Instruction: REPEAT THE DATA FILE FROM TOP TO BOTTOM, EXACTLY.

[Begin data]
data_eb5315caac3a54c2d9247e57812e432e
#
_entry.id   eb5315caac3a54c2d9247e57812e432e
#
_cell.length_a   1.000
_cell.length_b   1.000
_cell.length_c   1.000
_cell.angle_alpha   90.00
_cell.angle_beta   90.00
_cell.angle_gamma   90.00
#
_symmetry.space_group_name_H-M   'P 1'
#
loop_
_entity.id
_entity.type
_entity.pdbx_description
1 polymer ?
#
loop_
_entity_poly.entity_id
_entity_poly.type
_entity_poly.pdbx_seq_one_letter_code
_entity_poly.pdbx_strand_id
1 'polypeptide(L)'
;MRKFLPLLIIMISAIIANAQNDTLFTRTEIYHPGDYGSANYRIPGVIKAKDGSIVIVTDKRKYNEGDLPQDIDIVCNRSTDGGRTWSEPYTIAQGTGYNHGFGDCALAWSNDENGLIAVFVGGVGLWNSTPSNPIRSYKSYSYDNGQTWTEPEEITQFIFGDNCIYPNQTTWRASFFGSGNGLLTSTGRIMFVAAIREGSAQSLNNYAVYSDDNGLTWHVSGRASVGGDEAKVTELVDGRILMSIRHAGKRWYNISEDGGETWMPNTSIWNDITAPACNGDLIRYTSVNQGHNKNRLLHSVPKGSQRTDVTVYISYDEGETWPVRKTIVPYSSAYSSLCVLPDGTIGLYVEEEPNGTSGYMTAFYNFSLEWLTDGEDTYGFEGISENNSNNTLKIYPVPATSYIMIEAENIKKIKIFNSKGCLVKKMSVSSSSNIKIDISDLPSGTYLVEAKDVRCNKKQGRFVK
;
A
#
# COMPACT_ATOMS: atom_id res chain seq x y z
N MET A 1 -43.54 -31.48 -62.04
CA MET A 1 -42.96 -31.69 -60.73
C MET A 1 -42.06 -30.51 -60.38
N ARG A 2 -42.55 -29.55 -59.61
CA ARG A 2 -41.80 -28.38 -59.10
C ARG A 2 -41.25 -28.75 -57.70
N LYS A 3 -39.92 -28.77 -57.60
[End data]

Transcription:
data_eb5315caac3a54c2d9247e57812e432e
#
_entry.id   eb5315caac3a54c2d9247e57812e432e
#
_cell.length_a   1.000
_cell.length_b   1.000
_cell.length_c   1.000
_cell.angle_alpha   90.00
_cell.angle_beta   90.00
_cell.angle_gamma   90.00
#
_symmetry.space_group_name_H-M   'P 1'
#
loop_
_entity.id
_entity.type
_entity.pdbx_description
1 polymer ?
#
loop_
_entity_poly.entity_id
_entity_poly.type
_entity_poly.pdbx_seq_one_letter_code
_entity_poly.pdbx_strand_id
1 'polypeptide(L)'
;MRKFLPLLIIMISAIIANAQNDTLFTRTEIYHPGDYGSANYRIPGVIKAKDGSIVIVTDKRKYNEGDLPQDIDIVCNRSTDGGRTWSEPYTIAQGTGYNHGFGDCALAWSNDENGLIAVFVGGVGLWNSTPSNPIRSYKSYSYDNGQTWTEPEEITQFIFGDNCIYPNQTTWRASFFGSGNGLLTSTGRIMFVAAIREGSAQSLNNYAVYSDDNGLTWHVSGRASVGGDEAKVTELVDGRILMSIRHAGKRWYNISEDGGETWMPNTSIWNDITAPACNGDLIRYTSVNQGHNKNRLLHSVPKGSQRTDVTVYISYDEGETWPVRKTIVPYSSAYSSLCVLPDGTIGLYVEEEPNGTSGYMTAFYNFSLEWLTDGEDTYGFEGISENNSNNTLKIYPVPATSYIMIEAENIKKIKIFNSKGCLVKKMSVSSSSNIKIDISDLPSGTYLVEAKDVRCNKKQGRFVK
;
A
#
# COMPACT_ATOMS: atom_id res chain seq x y z
N MET A 1 -43.54 -31.48 -62.04
CA MET A 1 -42.96 -31.69 -60.73
C MET A 1 -42.06 -30.51 -60.38
N ARG A 2 -42.55 -29.55 -59.61
CA ARG A 2 -41.80 -28.38 -59.10
C ARG A 2 -41.25 -28.75 -57.70
N LYS A 3 -39.92 -28.77 -57.60